With the recent passage of the historic $2 trillion COVID-19 stimulus package, now is a good time to consider how the law’s provisions will affect current homeowners and prospective homebuyers over the coming months.
While the sweeping $2.2 trillion package – formally the Coronavirus Aid, Relief, and Economic Security (CARES) Act – is the largest economic stimulus enacted in U.S. history, the impact on the housing market may be harder to gauge in the short term.
Several provisions of the new law will ease the impact of the economic downturn sparked by the spread of the novel coronavirus on businesses and individuals.
How the COVID-19 CARES Act Stimulus Protects Homeowners
The mortgage stimulus program benefits apply to borrowers with first and second mortgage loans on single-family homes, condominiums and cooperative units. The relief provisions also apply to borrowers with reverse mortgage loans.
- The law prohibits foreclosures and evictions on all federally-backed mortgage loans – those guaranteed by Fannie Mae, Freddie Mac, FHA, USDA, or VA – for 60 days.
- Borrowers can request up to four extensions of 30 additional days each.
- The law includes an additional $600 per week of unemployment benefits for employees who are out of work due to the crisis, which can help borrowers meet their mortgage obligations if they lose their job.
- Servicers of government-backed loans must offer up to six months of mortgage loan forbearance – reduced or deferred payments – for borrowers who have experienced financial hardships or job loss related to COVID-19.
- $560 billion in relief benefits are set aside for individuals—including a one-time $1,200 check for those that qualify. The checks will be distributed automatically and no action needs to be taken to ensure that you receive your check.
Current homeowners who are experiencing difficulty making their mortgage payments due to job loss or a reduction in income brought about by the coronavirus pandemic are urged to contact their mortgage servicer – where you send your loan payments – to ask about forbearance options available to them.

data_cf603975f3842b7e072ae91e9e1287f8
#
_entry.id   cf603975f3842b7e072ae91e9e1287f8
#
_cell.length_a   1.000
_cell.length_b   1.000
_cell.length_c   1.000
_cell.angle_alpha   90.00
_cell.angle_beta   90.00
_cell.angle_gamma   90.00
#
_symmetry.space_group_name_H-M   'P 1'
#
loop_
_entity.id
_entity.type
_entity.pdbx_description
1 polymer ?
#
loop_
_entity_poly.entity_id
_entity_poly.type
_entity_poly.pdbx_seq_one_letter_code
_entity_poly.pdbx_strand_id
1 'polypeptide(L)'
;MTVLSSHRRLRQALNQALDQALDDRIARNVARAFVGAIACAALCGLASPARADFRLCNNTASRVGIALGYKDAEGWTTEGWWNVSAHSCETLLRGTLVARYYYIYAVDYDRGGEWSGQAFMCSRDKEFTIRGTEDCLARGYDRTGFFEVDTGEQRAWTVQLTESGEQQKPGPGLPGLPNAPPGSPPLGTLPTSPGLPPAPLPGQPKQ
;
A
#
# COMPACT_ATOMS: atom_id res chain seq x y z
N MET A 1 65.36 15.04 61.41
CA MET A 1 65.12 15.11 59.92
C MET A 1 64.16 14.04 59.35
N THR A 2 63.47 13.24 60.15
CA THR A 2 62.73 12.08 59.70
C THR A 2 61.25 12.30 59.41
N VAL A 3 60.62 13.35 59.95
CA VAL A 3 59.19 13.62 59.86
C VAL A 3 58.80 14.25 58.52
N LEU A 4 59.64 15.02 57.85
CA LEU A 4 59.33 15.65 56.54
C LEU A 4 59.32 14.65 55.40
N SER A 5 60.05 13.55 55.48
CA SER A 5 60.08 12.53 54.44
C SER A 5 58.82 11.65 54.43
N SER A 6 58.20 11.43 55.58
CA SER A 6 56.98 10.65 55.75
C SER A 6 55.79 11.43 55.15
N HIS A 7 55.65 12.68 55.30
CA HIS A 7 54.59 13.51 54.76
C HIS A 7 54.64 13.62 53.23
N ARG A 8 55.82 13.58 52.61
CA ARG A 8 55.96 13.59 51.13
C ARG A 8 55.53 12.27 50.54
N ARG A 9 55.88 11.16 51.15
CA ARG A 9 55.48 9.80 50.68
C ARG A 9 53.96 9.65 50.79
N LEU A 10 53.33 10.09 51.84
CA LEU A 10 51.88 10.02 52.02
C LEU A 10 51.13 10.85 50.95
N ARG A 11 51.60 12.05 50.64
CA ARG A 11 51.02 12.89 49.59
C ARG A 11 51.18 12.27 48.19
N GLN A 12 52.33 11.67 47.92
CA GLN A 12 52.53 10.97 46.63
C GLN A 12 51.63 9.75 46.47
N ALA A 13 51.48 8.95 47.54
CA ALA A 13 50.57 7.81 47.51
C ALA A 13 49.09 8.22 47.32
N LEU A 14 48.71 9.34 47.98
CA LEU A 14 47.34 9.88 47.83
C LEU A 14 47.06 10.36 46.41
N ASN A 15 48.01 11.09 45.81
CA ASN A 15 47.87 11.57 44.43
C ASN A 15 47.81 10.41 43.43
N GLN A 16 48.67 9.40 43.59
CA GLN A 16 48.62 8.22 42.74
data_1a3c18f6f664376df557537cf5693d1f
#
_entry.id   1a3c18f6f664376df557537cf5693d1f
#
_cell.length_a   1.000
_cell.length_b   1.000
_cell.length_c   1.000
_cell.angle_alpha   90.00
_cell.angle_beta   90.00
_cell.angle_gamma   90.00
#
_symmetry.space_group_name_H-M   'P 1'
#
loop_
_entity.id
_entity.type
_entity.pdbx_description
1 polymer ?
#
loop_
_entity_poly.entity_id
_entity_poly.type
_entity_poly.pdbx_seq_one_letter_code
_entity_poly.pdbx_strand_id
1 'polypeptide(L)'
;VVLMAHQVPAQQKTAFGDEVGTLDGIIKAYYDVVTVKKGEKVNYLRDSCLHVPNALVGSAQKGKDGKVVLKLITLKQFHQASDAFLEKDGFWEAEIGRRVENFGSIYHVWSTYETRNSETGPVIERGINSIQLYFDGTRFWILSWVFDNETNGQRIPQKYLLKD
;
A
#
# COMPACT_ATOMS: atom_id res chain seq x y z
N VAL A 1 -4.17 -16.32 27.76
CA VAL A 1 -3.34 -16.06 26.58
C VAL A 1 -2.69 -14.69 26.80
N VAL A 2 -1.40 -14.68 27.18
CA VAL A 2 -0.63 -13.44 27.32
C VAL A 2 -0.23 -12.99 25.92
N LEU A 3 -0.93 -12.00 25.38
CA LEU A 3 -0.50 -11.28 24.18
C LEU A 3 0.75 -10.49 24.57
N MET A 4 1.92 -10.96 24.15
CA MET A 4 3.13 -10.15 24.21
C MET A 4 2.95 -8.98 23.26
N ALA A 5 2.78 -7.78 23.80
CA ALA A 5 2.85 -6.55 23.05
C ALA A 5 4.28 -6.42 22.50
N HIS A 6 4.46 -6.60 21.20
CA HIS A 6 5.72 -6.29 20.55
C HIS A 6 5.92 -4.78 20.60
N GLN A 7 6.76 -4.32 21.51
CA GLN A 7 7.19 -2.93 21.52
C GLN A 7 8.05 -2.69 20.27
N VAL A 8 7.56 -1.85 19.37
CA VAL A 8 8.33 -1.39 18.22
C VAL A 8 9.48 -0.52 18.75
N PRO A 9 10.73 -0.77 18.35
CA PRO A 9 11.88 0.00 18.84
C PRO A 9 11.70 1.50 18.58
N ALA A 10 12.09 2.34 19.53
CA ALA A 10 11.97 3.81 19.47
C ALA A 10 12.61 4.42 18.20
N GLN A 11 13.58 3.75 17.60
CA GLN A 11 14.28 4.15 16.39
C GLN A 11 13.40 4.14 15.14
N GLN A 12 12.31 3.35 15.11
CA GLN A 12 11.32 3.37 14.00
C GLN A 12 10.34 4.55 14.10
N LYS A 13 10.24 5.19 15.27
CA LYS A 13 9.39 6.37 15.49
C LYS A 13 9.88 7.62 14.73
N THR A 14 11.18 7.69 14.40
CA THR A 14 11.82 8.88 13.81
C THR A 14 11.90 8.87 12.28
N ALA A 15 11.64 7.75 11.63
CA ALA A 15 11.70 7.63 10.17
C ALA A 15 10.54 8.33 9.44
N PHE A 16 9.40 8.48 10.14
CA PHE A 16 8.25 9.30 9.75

We urge any homeowner considering entering into forbearance to fully understand how their finances and credit may be impacted, and to make sure they can manage the terms of repayment before finalizing a forbearance agreement.
Want to Learn More About Mortgage Forbearance?
Visit our blog Mortgage Forbearance: Weigh the Pros and Cons to learn exactly what happens when you request forbearance.
Will the COVID-19 CARES Act Stimulus Bill Affect the Spring Housing Market?
As we mentioned in a previous blog post, the Federal Reserve has implemented two emergency interest rate cuts since the COVID-19 virus started spreading throughout the U.S., pushing interest rates on funds it lends to financial institutions to near zero percent. The Fed is trying to ensure that interest rates for home mortgages will likely remain low for some time.
What impact will that have, though, in a housing market where businesses and government offices that support real estate have closed, or their employees are working from home?
Virtual real estate platforms and self-guided home tours for prospective buyers may offer a viable option during this situation. But for now, the housing market may be in a holding pattern until there is consensus on how businesses and individuals will operate during this crisis.
In short, the spring home buying market – already set to be competitive – now likely will be even tougher for prospective homebuyers and sellers.
Should I Buy Now or Wait?
Housing prices historically have risen over time, and despite the uncertainty, now could be a great time to buy. According to realtor.com, after analyzing the impact of the 2009 H1N1 flu pandemic, the impact to housing of COVID-19 could be “palpable and momentarily disruptive, but less likely to be long-lasting at a national level.” The Realtor group’s analysis says the impact of coronavirus “…has the potential to accelerate economic corrections and, with some lag, contribute to sharper but temporary drags on housing activity. However, if the virus threat remains relatively contained and within the boundaries of a short-lived pandemic, housing activity is likely to follow its current decelerating yet controlled trajectory.”
Most people buy a house to meet a life need, not as a traditional investment, so if you need a home, continue your search. If you already own a home and are confident in your current employment and continuity of income, you might consider refinancing while interest rates are low.
What Do I Do Next?
Our experienced team is poised to help you make the most of current mortgage opportunities. In today’s competitive housing market, being pre-qualified or pre-approved for a mortgage gives a potential homebuyer the best chance of success when deciding to make a purchase offer after finding the home of their dreams.
If your job situation is stable, and you already have set aside funds for a down payment and closing costs, the current uncertainty and reduction in traffic to properties on the market could give well-qualified buyers additional leverage.
If you have questions about the CARES Act or how you may be impacted, reach out to one of our certified mortgage experts today.
First Heritage Mortgage COVID-19 Resource Guide
For more information and resources to help during this time,
please visit our COVID-19 Resource Guide.
The included content is intended for informational purposes only and should not be relied upon as professional advice. Additional terms and conditions apply. Not all applicants will qualify. Consult with a finance professional for tax advice or a mortgage professional to address your mortgage questions or concerns. This is an advertisement. Prepared 4/7/2020.